In a scientific setting where we use laboratory informatics software, CSV ensures that a computerized system fits the intended use and functions as designed. And any time that system is upgraded or customized, we validate the change to ensure that the new functionality has not impacted any existing functionality.
Unfortunately, due to some fatal mistakes, computer system validation became essential. The most notorious was probably the Therac-25 incident in the mid-1980s, in which a radiation therapy machine for cancer patients malfunctioned. Previous versions of the device had relied on hardware for safety controls, but the Therac-25 was the first to rely on software for its safety protocols. However, after the machine mistakenly irradiated at least six patients with far more energy than required, resulting in several deaths, inadequate software testing was to blame. For example, if a technician selected the wrong operating mode, they could correct their mistake quickly before starting the treatment, but the software didn’t recognize the corrected input.
Another incident in which software errors turned deadly was the failure of the U.S. Patriot missile defense system to intercept a Scud missile during the Gulf War in February 1991. Rounding errors in the software compounded over long operating times. These errors built up and reduced the precision of the defense system’s ranging and targeting. At the time of the missile strike, the system had been operating for more than 100 hours. Because of the error, it was unable to intercept the incoming missile. Technicians noticed the rounding error, and they developed a fix, but the new code did not reach the system until the day after 28 soldiers lost their lives in the attack.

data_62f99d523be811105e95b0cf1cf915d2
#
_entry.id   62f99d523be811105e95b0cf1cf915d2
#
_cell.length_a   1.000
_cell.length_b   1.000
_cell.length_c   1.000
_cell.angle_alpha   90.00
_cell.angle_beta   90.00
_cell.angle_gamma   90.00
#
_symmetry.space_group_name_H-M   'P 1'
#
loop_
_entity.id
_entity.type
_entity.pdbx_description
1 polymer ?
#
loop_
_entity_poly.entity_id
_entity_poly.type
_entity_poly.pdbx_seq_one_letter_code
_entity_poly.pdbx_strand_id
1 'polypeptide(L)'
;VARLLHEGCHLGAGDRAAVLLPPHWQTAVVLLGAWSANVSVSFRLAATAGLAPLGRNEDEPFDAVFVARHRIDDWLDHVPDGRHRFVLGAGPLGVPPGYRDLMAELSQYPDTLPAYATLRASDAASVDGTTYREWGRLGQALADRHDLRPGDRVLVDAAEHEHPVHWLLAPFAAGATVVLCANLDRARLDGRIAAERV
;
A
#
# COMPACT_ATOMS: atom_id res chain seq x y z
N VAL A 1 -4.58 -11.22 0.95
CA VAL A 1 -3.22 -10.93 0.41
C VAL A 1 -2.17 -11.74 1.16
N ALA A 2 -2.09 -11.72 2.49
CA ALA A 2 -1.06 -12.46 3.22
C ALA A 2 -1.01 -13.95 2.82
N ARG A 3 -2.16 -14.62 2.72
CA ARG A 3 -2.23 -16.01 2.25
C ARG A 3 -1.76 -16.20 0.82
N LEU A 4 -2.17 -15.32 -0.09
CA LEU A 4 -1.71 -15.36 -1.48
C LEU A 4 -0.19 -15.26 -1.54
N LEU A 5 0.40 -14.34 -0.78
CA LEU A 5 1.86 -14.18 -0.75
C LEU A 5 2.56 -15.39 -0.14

Sometimes, mistakes are just expensive. For example, in 2012, a piece of orphan code called a disabled function in a brokerage firm’s systems was reactivated when someone saved new code to the wrong location. In addition to losing more than US$400 million in just 45 minutes in the trading system breakdown, Knight Capital was also charged US$12 million by the Securities and Exchange Commission for failing to have proper risk management controls in place for its automated trading system.